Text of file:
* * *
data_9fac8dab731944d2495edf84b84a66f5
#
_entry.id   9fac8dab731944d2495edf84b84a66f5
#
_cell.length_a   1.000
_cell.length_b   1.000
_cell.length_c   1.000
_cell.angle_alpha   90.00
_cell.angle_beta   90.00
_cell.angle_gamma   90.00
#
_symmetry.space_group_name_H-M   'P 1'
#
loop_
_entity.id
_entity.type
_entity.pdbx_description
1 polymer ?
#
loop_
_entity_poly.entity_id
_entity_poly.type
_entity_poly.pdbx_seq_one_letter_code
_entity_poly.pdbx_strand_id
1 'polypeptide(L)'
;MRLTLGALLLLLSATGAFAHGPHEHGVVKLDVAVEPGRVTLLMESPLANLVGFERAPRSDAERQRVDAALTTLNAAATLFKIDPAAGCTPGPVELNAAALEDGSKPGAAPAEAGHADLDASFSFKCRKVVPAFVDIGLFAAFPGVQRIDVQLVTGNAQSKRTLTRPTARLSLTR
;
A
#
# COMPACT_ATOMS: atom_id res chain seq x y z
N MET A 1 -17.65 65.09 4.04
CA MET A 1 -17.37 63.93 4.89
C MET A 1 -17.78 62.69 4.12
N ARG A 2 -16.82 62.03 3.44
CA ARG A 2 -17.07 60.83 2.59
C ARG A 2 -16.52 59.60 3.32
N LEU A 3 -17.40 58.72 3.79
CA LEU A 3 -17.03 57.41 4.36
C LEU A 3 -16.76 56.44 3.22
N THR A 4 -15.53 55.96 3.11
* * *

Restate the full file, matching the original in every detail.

data_9fac8dab731944d2495edf84b84a66f5
#
_entry.id   9fac8dab731944d2495edf84b84a66f5
#
_cell.length_a   1.000
_cell.length_b   1.000
_cell.length_c   1.000
_cell.angle_alpha   90.00
_cell.angle_beta   90.00
_cell.angle_gamma   90.00
#
_symmetry.space_group_name_H-M   'P 1'
#
loop_
_entity.id
_entity.type
_entity.pdbx_description
1 polymer ?
#
loop_
_entity_poly.entity_id
_entity_poly.type
_entity_poly.pdbx_seq_one_letter_code
_entity_poly.pdbx_strand_id
1 'polypeptide(L)'
;MRLTLGALLLLLSATGAFAHGPHEHGVVKLDVAVEPGRVTLLMESPLANLVGFERAPRSDAERQRVDAALTTLNAAATLFKIDPAAGCTPGPVELNAAALEDGSKPGAAPAEAGHADLDASFSFKCRKVVPAFVDIGLFAAFPGVQRIDVQLVTGNAQSKRTLTRPTARLSLTR
;
A
#
# COMPACT_ATOMS: atom_id res chain seq x y z
N MET A 1 -17.65 65.09 4.04
CA MET A 1 -17.37 63.93 4.89
C MET A 1 -17.78 62.69 4.12
N ARG A 2 -16.82 62.03 3.44
CA ARG A 2 -17.07 60.83 2.59
C ARG A 2 -16.52 59.60 3.32
N LEU A 3 -17.40 58.72 3.79
CA LEU A 3 -17.03 57.41 4.36
C LEU A 3 -16.76 56.44 3.22
N THR A 4 -15.53 55.96 3.11